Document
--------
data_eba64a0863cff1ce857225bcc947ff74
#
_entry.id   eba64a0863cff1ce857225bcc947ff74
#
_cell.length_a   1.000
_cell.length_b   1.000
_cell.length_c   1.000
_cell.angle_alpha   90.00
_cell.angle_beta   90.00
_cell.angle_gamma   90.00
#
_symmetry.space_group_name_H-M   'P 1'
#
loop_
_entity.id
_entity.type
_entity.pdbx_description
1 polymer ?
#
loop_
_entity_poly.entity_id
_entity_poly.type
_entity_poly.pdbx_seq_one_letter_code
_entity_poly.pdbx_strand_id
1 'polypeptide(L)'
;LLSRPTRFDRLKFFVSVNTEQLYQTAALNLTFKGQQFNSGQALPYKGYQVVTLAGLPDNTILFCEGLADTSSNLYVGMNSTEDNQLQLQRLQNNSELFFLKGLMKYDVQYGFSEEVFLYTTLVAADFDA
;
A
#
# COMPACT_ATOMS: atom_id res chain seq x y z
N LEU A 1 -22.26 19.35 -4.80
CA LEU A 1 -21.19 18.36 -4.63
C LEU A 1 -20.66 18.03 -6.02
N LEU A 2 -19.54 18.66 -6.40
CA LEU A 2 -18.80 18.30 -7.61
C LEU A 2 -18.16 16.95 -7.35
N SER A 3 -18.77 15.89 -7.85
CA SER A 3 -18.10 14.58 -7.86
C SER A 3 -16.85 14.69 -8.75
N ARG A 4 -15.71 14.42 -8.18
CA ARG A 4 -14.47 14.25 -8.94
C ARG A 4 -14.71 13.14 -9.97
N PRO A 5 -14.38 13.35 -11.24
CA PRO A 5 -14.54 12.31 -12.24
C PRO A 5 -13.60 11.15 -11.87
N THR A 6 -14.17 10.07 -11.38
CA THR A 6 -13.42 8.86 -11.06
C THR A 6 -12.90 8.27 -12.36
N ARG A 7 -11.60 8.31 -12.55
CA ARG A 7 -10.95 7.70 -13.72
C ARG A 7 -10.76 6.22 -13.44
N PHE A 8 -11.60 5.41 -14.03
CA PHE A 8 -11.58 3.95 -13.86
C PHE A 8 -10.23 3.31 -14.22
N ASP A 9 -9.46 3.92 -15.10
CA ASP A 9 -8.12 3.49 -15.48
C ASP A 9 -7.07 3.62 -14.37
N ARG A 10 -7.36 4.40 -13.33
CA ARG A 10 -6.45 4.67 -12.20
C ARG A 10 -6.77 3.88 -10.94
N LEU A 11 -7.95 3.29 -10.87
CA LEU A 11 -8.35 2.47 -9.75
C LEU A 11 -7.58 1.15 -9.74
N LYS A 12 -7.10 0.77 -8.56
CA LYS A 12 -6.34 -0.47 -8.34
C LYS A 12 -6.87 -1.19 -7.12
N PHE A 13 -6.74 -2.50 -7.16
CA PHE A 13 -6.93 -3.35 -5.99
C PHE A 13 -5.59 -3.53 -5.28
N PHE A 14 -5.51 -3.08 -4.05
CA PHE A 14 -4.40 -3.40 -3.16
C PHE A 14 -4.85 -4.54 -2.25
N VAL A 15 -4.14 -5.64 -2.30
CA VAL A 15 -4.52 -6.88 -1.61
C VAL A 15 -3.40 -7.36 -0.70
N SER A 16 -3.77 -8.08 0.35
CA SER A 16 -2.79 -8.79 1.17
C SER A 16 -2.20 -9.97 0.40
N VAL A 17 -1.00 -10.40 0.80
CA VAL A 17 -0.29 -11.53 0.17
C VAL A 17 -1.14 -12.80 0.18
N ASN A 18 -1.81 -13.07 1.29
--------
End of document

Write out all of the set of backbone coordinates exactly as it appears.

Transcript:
data_eba64a0863cff1ce857225bcc947ff74
#
_entry.id   eba64a0863cff1ce857225bcc947ff74
#
_cell.length_a   1.000
_cell.length_b   1.000
_cell.length_c   1.000
_cell.angle_alpha   90.00
_cell.angle_beta   90.00
_cell.angle_gamma   90.00
#
_symmetry.space_group_name_H-M   'P 1'
#
loop_
_entity.id
_entity.type
_entity.pdbx_description
1 polymer ?
#
loop_
_entity_poly.entity_id
_entity_poly.type
_entity_poly.pdbx_seq_one_letter_code
_entity_poly.pdbx_strand_id
1 'polypeptide(L)'
;LLSRPTRFDRLKFFVSVNTEQLYQTAALNLTFKGQQFNSGQALPYKGYQVVTLAGLPDNTILFCEGLADTSSNLYVGMNSTEDNQLQLQRLQNNSELFFLKGLMKYDVQYGFSEEVFLYTTLVAADFDA
;
A
#
# COMPACT_ATOMS: atom_id res chain seq x y z
N LEU A 1 -22.26 19.35 -4.80
CA LEU A 1 -21.19 18.36 -4.63
C LEU A 1 -20.66 18.03 -6.02
N LEU A 2 -19.54 18.66 -6.40
CA LEU A 2 -18.80 18.30 -7.61
C LEU A 2 -18.16 16.95 -7.35
N SER A 3 -18.77 15.89 -7.85
CA SER A 3 -18.10 14.58 -7.86
C SER A 3 -16.85 14.69 -8.75
N ARG A 4 -15.71 14.42 -8.18
CA ARG A 4 -14.47 14.25 -8.94
C ARG A 4 -14.71 13.14 -9.97
N PRO A 5 -14.38 13.35 -11.24
CA PRO A 5 -14.54 12.31 -12.24
C PRO A 5 -13.60 11.15 -11.87
N THR A 6 -14.17 10.07 -11.38
CA THR A 6 -13.42 8.86 -11.06
C THR A 6 -12.90 8.27 -12.36
N ARG A 7 -11.60 8.31 -12.55
CA ARG A 7 -10.95 7.70 -13.72
C ARG A 7 -10.76 6.22 -13.44
N PHE A 8 -11.60 5.41 -14.03
CA PHE A 8 -11.58 3.95 -13.86
C PHE A 8 -10.23 3.31 -14.22
N ASP A 9 -9.46 3.92 -15.10
CA ASP A 9 -8.12 3.49 -15.48
C ASP A 9 -7.07 3.62 -14.37
N ARG A 10 -7.36 4.40 -13.33
CA ARG A 10 -6.45 4.67 -12.20
C ARG A 10 -6.77 3.88 -10.94
N LEU A 11 -7.95 3.29 -10.87
CA LEU A 11 -8.35 2.47 -9.75
C LEU A 11 -7.58 1.15 -9.74
N LYS A 12 -7.10 0.77 -8.56
CA LYS A 12 -6.34 -0.47 -8.34
C LYS A 12 -6.87 -1.19 -7.12
N PHE A 13 -6.74 -2.50 -7.16
CA PHE A 13 -6.93 -3.35 -5.99
C PHE A 13 -5.59 -3.53 -5.28
N PHE A 14 -5.51 -3.08 -4.05
CA PHE A 14 -4.40 -3.40 -3.16
C PHE A 14 -4.85 -4.54 -2.25
N VAL A 15 -4.14 -5.64 -2.30
CA VAL A 15 -4.52 -6.88 -1.61
C VAL A 15 -3.40 -7.36 -0.70
N SER A 16 -3.77 -8.08 0.35
CA SER A 16 -2.79 -8.79 1.17
C SER A 16 -2.20 -9.97 0.40
N VAL A 17 -1.00 -10.40 0.80
CA VAL A 17 -0.29 -11.53 0.17
C VAL A 17 -1.14 -12.80 0.18
N ASN A 18 -1.81 -13.07 1.29